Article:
Some New Guidance on EEO-1 Reports But Questions Remain
April 26, 2019
We recently addressed a challenging situation that faced employers required to file EEO-1 forms. This includes both private employers with 100 or more employees and federal contractors and first-tier subcontractors with both 50 or more employees and federal contracts of at least $50,000. The challenge facing EEO-1 filing employers was that although a court order reinstated the Obama-era rule requiring “Component 2” pay data, along with “Component 1” workforce demographic data, be included on EEO-1 forms, the EEOC had no mechanism for actually receiving the pay data.
On April 25, 2019, the court accepted the EEOC proposal and ordered that Component 2 pay data, which includes W-2 wage data and hours worked for employees within 12 specified pay bands, be submitted no later than September 30, 2019. The current deadline to submit Component 1 data, which includes demographic data on race, gender and ethnicity by job category, remains May 31, 2019.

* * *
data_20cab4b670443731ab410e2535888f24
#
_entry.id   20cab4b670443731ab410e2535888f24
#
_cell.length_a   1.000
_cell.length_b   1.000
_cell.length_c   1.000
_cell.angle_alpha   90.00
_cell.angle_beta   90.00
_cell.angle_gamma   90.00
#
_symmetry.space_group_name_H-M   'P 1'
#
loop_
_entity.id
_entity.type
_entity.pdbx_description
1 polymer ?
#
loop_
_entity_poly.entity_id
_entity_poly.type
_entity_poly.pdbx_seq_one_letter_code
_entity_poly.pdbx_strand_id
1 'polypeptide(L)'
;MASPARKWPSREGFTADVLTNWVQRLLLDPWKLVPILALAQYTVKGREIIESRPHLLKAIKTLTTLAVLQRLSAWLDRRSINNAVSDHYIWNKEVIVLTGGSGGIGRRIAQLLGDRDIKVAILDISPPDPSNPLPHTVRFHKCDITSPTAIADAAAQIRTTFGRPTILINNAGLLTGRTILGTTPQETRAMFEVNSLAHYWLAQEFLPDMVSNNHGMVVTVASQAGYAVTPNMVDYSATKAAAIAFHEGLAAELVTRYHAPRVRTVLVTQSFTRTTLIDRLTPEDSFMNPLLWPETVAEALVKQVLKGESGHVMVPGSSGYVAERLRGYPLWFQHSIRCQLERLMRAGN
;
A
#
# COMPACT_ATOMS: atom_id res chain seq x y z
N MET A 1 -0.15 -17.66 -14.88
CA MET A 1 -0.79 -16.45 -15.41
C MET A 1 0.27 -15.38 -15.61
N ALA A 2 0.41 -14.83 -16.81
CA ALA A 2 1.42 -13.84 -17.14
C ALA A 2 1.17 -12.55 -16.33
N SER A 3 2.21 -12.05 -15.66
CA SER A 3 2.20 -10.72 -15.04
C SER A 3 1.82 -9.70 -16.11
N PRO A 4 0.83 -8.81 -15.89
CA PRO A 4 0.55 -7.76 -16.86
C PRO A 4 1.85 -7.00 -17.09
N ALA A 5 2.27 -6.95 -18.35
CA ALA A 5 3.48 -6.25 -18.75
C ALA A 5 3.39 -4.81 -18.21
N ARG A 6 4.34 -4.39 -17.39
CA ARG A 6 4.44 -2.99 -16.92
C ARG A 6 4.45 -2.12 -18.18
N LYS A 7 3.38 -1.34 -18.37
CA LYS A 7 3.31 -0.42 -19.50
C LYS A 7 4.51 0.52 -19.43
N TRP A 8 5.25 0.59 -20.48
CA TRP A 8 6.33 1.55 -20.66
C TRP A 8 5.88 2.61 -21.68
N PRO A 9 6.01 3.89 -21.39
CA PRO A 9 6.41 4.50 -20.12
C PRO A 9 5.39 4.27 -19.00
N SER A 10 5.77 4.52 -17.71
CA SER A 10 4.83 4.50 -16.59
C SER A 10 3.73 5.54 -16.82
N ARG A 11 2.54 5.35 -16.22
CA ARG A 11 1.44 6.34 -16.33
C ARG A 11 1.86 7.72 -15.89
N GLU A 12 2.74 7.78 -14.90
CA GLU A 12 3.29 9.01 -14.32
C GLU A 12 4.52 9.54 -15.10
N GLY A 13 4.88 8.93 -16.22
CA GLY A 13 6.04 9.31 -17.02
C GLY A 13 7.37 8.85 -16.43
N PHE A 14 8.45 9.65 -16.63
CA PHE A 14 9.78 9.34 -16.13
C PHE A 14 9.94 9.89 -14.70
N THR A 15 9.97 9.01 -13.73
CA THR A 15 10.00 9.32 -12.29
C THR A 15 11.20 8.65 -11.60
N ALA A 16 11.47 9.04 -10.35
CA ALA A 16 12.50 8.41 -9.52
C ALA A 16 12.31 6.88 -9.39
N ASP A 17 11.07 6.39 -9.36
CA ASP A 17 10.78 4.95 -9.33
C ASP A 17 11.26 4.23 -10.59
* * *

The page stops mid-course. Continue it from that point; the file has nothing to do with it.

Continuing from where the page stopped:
Despite the recent court ruling, some questions still remain for covered employers. It is unclear at this time whether the EEOC will remove or alter the existing May 31 Component 1 deadline to avoid two separate filings. Additionally, confusion remains about which, if any, pay data set must be filed this year since the court gave the EEOC a choice of collecting either 2017 pay data in 2019 or 2017 and 2018 pay data in 2020. The EEOC has yet to choose.
Accordingly, employers subject to EEO-1 reporting requirements should retain all 2017 employee pay data, pending further guidance from the EEOC. The court gave the EEOC until April 29 to put a statement on its website informing employers of her decision and until May 3 to decide which second-year dataset to collect. The agency must also give the court a compliance update on May 3 and provide further updates every 21 days after that.
We will keep you updated on any new developments. In the meantime, if you have any questions about the new Component 2 data requirements on the EEO-1 form, please contact Bullard Law.
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